Actress Parvathy’s IFFI win assumes greater significance at a time when women in the Malayalam film industry -where patriarchal values still run high – are trying to make their presence felt and their voices heard
Last week, Malayali actor Parvathy Thiruvothu bagged the Best Actress Award at the International Film Festival Of India, thus being the first actor from Kerala to win the Silver Peacock. The 29-year-old artiste has starred in just nine Malayalam films in a career spanning 11 years – a number so small when compared to the filmography of her contemporary male actors. Recently, she forayed into Bollywood with Qarib Qarib Singlle, a romantic comedy directed by Tanuja Chandra, co-starring Irrfan Khan. The IFFI win hints that greater things might be in store for Parvathy this year, including a National Film Award for her performance in Take Off.
Parvathy’s achievement is no mean feat by any measure. Her Take Off comes from an industry which is known for its deep rooted misogyny and moral hypocrisy. In 2017, over 120 films released in Malayalam, and barring three to four films, all were centered around men, set in male territories where the women were barely visible. While Parvathy starred in one of them, another two had Manju Warrier playing the protagonist with aplomb.
One of the top grossing films in 2017 is Chunkzz, a celebration of male libido and sleaze, sans any cinematic merit. A day after Parvathy bagged the award at IFFI, a particular screenshot of a Facebook rant by Omar Lulu, the director of Chunkzz, landed on social media. It showed Omar passing a sexually suggestive remark at a female user. The comment appeared beneath a post in a film discussion group, Cinema Paradiso Club, which has over 86,000 members. After several group members raised objection to the filmmaker’s comment, and the woman demanded a public apology from him, Omar submitted to public pressure, and apologised to the woman. But despite his tasteless misogynist persona, Omar has a considerable number of fans in the state. His Chunkzz collected over Rs 8.60 Crores from Kerala in 16 days. I watched Chunkzz in a theatre in Kochi on the second week of its release. The hall was packed – the majority of the audience being young men in college uniform. Right from scene one, which had the young protagonists of the film leching at their female professor, with a cheesy joke about her naval, the male crowd hooted and applauded.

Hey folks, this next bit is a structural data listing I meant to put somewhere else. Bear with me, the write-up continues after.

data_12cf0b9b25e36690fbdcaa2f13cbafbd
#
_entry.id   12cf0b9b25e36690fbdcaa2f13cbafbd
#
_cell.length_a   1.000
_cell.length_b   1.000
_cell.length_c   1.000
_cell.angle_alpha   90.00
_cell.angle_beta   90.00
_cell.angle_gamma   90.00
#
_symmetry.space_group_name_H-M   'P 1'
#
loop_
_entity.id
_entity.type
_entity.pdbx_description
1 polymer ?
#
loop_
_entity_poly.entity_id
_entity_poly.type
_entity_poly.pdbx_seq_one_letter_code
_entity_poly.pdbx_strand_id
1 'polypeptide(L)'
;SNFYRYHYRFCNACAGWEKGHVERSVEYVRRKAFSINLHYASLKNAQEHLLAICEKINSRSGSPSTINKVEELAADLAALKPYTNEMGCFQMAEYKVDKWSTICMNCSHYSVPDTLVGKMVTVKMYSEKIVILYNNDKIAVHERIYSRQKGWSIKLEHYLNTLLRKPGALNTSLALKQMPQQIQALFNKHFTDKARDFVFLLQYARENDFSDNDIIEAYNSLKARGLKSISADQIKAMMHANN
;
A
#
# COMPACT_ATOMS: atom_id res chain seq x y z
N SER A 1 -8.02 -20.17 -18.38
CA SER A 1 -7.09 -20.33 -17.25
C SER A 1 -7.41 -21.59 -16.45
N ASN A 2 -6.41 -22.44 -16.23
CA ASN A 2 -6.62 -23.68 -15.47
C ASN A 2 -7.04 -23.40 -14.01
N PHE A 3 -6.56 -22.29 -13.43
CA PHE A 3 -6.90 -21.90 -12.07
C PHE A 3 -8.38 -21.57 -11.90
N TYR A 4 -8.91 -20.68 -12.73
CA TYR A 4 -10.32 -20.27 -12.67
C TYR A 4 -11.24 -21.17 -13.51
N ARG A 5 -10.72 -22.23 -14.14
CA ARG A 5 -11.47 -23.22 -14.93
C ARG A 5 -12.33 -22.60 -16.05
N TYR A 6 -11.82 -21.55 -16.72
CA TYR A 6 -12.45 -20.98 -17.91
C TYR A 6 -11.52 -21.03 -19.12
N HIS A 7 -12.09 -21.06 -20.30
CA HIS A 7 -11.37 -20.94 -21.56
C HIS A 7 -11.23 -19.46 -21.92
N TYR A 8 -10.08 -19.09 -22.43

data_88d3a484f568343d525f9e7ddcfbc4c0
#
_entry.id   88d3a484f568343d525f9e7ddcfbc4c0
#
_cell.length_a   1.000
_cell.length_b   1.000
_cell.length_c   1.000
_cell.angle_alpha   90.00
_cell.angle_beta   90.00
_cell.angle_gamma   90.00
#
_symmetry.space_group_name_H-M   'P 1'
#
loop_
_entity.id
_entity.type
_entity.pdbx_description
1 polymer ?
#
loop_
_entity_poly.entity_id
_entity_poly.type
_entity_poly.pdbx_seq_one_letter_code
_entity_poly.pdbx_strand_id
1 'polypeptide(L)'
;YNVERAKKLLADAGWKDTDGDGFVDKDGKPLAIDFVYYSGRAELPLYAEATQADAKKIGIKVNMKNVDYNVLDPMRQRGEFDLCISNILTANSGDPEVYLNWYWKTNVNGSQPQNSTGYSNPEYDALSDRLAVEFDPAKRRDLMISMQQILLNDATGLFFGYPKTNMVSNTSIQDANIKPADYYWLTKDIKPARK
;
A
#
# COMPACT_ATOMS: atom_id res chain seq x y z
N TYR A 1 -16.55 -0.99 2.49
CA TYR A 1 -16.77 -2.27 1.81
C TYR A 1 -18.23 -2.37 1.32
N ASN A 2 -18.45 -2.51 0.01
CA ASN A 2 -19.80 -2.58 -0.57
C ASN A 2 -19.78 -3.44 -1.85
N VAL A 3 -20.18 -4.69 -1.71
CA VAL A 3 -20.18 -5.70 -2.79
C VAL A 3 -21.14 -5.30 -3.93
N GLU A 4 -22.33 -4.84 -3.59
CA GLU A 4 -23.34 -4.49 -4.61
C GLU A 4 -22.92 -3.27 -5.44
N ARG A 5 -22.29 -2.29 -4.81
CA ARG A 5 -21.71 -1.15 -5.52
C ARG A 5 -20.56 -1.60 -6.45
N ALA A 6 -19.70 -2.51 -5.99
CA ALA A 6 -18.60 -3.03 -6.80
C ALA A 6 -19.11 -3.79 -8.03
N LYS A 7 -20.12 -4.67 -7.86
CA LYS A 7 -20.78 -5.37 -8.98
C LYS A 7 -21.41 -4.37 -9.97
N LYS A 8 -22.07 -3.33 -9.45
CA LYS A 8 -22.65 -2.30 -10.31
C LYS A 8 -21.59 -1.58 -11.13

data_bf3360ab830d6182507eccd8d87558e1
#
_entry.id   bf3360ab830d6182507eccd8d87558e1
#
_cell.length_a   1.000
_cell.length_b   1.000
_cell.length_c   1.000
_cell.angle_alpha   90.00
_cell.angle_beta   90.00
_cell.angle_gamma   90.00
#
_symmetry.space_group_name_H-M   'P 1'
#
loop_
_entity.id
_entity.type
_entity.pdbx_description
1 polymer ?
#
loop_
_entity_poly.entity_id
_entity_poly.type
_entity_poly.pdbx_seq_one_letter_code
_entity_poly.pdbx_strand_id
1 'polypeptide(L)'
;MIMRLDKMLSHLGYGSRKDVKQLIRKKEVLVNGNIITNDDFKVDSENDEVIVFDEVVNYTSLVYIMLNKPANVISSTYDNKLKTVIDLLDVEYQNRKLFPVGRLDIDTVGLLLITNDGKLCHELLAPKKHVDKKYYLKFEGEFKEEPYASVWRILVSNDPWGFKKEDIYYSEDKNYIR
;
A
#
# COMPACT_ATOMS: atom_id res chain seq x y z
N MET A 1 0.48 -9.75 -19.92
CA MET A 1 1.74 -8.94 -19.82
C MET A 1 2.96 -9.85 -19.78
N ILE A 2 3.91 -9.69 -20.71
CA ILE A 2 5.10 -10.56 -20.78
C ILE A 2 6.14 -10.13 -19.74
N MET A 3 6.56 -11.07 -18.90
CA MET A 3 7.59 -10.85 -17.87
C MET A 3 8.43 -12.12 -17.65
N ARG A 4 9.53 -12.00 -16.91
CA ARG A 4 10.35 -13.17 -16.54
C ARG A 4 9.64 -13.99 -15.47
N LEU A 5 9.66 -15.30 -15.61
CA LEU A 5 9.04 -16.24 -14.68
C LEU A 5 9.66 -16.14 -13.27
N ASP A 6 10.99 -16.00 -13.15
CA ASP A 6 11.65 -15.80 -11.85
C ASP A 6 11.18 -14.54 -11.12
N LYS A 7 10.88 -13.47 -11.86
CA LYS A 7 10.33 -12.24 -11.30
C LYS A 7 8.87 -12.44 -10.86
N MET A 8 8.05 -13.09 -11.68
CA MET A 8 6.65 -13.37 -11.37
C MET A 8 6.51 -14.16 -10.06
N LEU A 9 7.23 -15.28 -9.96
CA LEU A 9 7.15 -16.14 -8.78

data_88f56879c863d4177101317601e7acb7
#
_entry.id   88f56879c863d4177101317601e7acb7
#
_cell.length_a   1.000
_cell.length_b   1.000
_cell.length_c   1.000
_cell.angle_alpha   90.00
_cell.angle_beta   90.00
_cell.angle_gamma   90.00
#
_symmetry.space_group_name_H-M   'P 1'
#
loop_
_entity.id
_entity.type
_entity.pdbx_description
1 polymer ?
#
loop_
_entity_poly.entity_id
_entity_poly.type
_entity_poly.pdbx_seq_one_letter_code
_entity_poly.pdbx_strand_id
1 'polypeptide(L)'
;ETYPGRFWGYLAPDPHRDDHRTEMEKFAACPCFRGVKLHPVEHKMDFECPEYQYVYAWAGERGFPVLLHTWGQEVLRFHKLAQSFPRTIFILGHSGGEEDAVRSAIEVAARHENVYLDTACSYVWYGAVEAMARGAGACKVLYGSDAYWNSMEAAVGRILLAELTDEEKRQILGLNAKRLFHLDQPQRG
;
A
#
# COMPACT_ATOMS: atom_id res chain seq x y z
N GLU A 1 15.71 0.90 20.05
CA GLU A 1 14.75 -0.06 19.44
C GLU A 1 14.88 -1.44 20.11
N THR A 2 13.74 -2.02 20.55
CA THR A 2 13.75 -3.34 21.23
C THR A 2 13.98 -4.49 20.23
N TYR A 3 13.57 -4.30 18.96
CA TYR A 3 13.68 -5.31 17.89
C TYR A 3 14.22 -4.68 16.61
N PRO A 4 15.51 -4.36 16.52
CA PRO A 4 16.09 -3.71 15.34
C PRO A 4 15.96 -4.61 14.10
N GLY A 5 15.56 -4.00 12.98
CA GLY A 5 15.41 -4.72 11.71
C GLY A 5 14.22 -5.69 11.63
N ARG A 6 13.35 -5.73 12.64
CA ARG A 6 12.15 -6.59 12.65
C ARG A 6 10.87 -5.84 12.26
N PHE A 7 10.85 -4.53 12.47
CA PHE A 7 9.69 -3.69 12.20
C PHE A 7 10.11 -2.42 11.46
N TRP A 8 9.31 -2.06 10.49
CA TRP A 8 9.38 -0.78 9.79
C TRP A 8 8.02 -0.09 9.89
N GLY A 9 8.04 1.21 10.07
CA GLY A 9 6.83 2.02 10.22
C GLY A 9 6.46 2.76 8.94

It is in this industry which is blatantly misogynistic that women like Parvathy, Rima Kallingal and Manju Warrier thrive. For Warrier, the former wife of ‘superstar’ Dileep, it was not at all easy to make a come back to the film industry after their divorce in 2014. It is no secret that her influential ex-husband made efforts to put an end to her film career. However, Warrier slowly and steadily proceeded to cut her own space in the industry, playing lead roles in women-centric films that garnered critical acclaim and fared moderately well.
Meanwhile, in her interviews to the media, Parvathy spoke about feminism, her love for travelling, and her identity as an artiste, all with an infectious sense of independence – something Mollywood was not used to seeing. Traditionally, young actresses in the industry raved about their male co-stars, wedding dreams and their lack of ambition in interviews. Parvathy though, vehemently advocated the importance of scripts with well-defined women characters, and her script choices over the last three years have validated it.
Rima Kallingal, now a successful entrepreneur running a Kochi-based dance company, didn’t quit her acting profession after her marriage to director Aashiq Abu. Last year, Aashiq directed Rani Padmini, a feel-good travel drama starring Rima and Manju Warrier in lead roles. Through social media, Rima regularly expresses her take on politics, sexism in cinema and social issues, shrugging off the numerous trolls and hate comments directed at her.